Nervous tissue histology
Nervous tissue constitutes the primary building block of the nervous system. Comprising of neurons and glial cells, nervous tissue is designed for the rapid transmission of electrical impulses. This intricate network facilitates the processing and communication of information, enabling essential functions such as sensory perception, motor coordination, and cognitive processes throughout the body, with peripheral nerves and ganglia serving as vital conduits for these signals.
Nerve cells (neurons) form the structural and functional units of the central and peripheral nervous systems. Their function is to receive stimuli and transmit nerve impulses to the target organ. Nerve cells consist of a cell body (soma), dendrites, an axon and a specialized cytoskeleton. Dendrites receive and integrate signals from other neurons or from sensory stimuli and their number can vary. However, each neuron only has one axon that transmits the electrical impulses. To increase conduction velocity, axons are insulated with myelin sheaths. In the central nervous system (CNS), this function is performed by oligodendrocytes and in the peripheral nervous system (PNS) by Schwann cells, respectively.
There is a great variety in the types of neurons of the nervous system, which are differentiated according to the shape and size of their cell bodies as well as the number, length and type of processes. Based on this morphological classification, neurons are categorized as multipolar, bipolar, unipolar and pseudounipolar neurons. Multipolar neurons, which have one axon and multiple dendrites, are the most common neurons in the human nervous system.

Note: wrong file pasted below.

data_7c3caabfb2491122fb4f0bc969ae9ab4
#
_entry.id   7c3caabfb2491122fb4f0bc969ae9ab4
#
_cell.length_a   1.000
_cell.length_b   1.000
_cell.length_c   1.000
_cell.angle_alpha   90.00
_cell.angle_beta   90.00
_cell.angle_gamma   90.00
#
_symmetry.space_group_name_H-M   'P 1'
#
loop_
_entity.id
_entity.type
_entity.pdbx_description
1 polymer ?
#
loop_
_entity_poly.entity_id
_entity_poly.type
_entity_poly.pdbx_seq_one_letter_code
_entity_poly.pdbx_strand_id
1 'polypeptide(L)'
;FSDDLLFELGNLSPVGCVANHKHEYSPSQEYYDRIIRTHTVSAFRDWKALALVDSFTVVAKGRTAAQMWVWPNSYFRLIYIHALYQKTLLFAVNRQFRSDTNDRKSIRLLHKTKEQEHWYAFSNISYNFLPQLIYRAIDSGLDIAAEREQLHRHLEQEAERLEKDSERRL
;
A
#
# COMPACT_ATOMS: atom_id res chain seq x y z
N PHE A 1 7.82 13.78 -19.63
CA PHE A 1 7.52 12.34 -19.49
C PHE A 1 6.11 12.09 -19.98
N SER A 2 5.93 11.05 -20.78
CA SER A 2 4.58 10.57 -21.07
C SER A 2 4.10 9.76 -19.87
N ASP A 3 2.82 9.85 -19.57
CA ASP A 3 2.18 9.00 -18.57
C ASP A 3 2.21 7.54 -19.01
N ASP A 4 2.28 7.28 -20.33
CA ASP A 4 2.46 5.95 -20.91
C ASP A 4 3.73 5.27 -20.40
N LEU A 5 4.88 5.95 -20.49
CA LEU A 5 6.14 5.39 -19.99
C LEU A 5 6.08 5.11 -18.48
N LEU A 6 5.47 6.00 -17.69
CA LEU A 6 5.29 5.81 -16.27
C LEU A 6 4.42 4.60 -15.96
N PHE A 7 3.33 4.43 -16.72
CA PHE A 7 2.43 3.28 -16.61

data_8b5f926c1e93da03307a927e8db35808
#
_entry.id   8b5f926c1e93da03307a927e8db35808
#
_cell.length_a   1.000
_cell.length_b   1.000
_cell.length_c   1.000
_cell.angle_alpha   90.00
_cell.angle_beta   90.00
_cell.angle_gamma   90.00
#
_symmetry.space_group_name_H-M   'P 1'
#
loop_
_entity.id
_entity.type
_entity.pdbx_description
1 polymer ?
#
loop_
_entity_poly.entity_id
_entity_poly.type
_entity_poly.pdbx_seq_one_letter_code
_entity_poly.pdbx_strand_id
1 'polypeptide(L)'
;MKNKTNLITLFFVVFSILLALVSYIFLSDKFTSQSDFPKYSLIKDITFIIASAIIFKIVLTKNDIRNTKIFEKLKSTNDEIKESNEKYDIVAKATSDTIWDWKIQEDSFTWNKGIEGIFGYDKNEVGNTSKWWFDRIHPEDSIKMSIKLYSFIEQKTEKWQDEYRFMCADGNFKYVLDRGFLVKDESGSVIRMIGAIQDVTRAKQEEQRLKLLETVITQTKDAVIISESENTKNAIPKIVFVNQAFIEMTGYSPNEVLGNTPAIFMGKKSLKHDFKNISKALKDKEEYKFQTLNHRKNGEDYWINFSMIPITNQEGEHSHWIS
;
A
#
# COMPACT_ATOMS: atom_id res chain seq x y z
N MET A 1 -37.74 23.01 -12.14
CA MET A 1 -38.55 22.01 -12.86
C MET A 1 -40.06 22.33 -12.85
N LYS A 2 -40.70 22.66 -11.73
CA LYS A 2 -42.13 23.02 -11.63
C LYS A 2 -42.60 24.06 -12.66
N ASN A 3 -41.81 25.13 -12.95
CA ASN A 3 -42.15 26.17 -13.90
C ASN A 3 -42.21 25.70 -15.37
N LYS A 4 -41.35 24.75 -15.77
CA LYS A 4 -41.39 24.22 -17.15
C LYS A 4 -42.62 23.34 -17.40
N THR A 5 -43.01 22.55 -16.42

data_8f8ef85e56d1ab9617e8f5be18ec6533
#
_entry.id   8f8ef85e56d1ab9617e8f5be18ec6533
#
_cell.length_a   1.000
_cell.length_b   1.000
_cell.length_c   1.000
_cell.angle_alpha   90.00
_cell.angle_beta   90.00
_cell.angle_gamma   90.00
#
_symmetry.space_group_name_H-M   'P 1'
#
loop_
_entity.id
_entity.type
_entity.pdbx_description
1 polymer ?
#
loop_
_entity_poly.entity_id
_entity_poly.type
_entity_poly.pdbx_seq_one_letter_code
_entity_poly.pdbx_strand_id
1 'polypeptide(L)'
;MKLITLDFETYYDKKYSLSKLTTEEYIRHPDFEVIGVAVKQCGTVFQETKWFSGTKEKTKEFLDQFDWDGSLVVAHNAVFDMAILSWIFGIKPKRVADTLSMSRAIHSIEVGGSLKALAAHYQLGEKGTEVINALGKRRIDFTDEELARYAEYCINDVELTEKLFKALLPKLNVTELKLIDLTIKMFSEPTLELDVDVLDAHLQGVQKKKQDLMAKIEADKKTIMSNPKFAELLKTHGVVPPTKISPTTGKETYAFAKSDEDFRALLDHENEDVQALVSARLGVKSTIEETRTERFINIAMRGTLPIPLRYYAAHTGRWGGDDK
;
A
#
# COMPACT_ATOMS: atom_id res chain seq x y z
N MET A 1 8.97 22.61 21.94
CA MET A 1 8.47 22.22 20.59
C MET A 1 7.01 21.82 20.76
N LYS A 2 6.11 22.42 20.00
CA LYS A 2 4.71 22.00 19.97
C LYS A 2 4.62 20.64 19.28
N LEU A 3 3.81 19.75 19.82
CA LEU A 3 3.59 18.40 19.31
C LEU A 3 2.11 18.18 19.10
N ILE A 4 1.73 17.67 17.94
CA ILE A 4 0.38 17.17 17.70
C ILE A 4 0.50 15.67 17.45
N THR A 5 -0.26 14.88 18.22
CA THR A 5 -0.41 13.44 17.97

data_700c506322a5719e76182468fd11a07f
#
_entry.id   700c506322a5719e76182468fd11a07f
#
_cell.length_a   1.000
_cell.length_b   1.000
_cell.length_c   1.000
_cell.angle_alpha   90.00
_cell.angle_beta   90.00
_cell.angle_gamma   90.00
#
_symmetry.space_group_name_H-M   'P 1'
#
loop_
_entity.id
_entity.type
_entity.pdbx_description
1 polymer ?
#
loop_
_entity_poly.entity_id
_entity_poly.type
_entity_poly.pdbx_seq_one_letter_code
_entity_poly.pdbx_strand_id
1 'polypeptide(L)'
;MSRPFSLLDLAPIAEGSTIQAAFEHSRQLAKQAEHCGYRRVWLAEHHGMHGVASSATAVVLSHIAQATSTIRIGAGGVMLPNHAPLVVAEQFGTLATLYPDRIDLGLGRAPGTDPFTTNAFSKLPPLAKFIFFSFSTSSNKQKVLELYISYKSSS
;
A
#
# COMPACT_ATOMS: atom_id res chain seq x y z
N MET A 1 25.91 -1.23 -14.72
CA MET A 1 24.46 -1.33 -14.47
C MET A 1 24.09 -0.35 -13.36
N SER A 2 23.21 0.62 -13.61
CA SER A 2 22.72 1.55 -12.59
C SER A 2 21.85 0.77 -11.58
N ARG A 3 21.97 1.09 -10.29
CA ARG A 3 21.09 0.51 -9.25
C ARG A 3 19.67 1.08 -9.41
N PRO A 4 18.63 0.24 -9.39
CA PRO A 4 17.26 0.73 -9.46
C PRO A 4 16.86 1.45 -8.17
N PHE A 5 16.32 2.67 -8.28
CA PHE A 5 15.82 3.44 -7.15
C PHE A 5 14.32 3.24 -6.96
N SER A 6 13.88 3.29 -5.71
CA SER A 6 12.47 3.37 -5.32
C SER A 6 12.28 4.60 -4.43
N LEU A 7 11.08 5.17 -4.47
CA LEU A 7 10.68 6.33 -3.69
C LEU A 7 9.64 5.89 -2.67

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The nervous system is divided into the CNS consisting of the brain and spinal cord and the PNS. The peripheral nervous system lies outside the skull and spinal canal and includes all neural tissue outside the CNS. Peripheral nerves carry impulses from the CNS to the organs and from the organs back to the CNS.
Peripheral nerves are composed of axons and Schwann cells, which collectively form bundles of nerve fibers encased in connective tissue. Each nerve fiber is individually wrapped by a delicate layer of connective tissue called the endoneurium. The endoneurium, along with the basement membrane of the Schwann cell, constitutes the endoneural sheath. Groups of these nerve fiber bundles are enclosed by a protective sheath called the perineurium, and several such bundles together comprise the entire nerve, which is, in turn, enveloped by the epineurium.
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Ganglia of the nervous system
Ganglia are clusters of nerve cell bodies in the peripheral nervous system. Ganglia can be broadly categorized into two groups, that is, sensory ganglia (relating to the somatic nervous system (SNS)), and autonomic ganglia (relating to the autonomic nervous system (ANS)). The function of ganglia is not yet fully understood, but we know that they are able to process signals to a certain extent, independently of the CNS.
Spinal ganglia, a subtype of sensory ganglia, consist of neurons of the somatic nervous system and contain the nerve cell bodies of pseudounipolar neurons. These ganglia are located in the dorsal root of the spinal nerve and transmit signals from the environment to the CNS.
Autonomic ganglia consist of nerve cells of the autonomic nervous system, which can be further categorized into sympathetic, parasympathetic and enteric ganglia. The nerve cells of the autonomic ganglia consist of multipolar neurons.
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